Virgínia Sofia Guerra Quaresma OSE (28 December 1882 – 23 October 1973) was the first woman to take up professional journalism in Portugal and was one of the first women graduates from the Faculty of Arts of the University of Lisbon. She was openly lesbian, in a time when society dictated that sexual orientation be hidden, and a feminist, who advocated for full equality between men and women. Traveling to Brazil to write about a sensational murder case, she brought violence against women to the forefront, in a case that spanned almost a decade. In the 1930s, she relocated permanently to Brazil, but traveled internationally with her work. A street was renamed in her honor in the city of Belém and in 2010, she was honored with a stamp bearing her likeness, along with other women.
Virgínia Sofia Guerra Quaresma was born on 28 December 1882 in Elvas, Portugal to Ana de Conceição Guerra and General Júlio César Ferreira Quaresma. Her father was a regimental commander and she was the only daughter in the family. She had two brothers, Eduardo and Carlos. She graduated with the credentials for teaching from the First Normal School of Lisbonand then enrolled in the Superior Course of Letters at the University of Lisbon. Graduating in 1903, she became one of the first women to graduate from the university’s Faculty of Arts.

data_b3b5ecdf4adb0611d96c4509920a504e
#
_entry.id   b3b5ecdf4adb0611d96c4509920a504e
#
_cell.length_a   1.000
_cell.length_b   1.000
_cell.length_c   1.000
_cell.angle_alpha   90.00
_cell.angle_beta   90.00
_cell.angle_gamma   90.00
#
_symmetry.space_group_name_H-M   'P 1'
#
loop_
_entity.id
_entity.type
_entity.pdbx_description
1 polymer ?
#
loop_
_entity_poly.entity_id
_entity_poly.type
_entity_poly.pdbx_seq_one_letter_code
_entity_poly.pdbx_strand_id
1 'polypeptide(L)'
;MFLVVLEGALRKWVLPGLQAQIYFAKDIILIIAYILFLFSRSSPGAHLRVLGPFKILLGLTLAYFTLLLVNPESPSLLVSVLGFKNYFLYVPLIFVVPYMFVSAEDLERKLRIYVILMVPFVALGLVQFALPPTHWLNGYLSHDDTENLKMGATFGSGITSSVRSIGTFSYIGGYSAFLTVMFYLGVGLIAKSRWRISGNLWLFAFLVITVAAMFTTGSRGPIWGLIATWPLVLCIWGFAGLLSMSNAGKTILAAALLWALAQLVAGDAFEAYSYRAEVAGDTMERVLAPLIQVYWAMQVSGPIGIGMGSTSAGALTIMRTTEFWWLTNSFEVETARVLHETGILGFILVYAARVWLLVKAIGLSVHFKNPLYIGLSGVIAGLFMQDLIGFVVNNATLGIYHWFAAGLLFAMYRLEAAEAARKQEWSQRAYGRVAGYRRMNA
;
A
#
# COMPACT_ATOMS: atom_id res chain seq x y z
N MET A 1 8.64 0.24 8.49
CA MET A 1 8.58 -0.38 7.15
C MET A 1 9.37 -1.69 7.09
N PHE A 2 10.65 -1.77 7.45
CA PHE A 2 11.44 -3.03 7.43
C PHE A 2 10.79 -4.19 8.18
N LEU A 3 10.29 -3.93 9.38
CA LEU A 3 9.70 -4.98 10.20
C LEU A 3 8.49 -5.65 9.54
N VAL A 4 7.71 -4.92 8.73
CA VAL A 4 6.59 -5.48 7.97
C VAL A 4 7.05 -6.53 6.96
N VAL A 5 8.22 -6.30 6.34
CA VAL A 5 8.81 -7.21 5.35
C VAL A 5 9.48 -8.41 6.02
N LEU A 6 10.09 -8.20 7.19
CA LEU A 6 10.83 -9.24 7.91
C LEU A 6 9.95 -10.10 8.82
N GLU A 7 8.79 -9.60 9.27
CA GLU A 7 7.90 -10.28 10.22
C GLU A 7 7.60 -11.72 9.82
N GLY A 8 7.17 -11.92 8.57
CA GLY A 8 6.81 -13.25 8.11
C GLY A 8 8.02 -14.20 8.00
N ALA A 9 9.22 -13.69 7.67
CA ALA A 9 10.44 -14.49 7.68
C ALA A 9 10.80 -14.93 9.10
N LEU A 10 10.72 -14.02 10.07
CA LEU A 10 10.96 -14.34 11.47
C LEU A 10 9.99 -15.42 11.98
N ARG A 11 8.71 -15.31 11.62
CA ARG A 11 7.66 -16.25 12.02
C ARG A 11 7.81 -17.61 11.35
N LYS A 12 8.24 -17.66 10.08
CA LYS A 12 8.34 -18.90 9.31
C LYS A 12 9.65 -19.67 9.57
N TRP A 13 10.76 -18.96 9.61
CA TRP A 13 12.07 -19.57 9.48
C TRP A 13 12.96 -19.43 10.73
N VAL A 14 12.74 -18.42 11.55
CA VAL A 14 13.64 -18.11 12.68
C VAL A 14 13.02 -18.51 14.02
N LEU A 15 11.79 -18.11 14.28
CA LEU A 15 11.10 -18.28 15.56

Quaresma, along with Carolina Beatriz Ângelo, Adelaide Cabete, Carolina Michaëlis de Vasconcelos, Alice Pestana, among others, were the leading feminists at the turn of the century in Portugal. Beginning her career in feminist journals, such as O Mundo—Jornal da Mulher, she contributed articles discussing women’s total equality and the pacifist movement. She argued for equal rights in all arenas: access to professions, administration of property, education, equal pay, freedom of decisions, full legal and civil authority (including adoption, divorce, guardianship of children), the right to work for married women, as well as the right to vote. Quaresma was the principal editor of the journal Sociedade Futura(Future Society) and on 18 May 1906, she reported on Sarmento da Silveira’s presentation on the Feminist Problem. That work spurred women to organize the Feminist Section of the Portuguese League of Peace ( , Olga Sarmento da SilveiraPortuguese: Secção Feminista da Liga Portuguesa da Paz), and by December Quaresma was heading the organizational committee. Quaresma was the editor-in-chief of the feminist journal, Alma Feminina (Feminine Soul), from the middle of 1907 to the early part of 1908 and then at the invitation of Manuel Guimarães went to work at O Século (The Century) to primarily cover political events.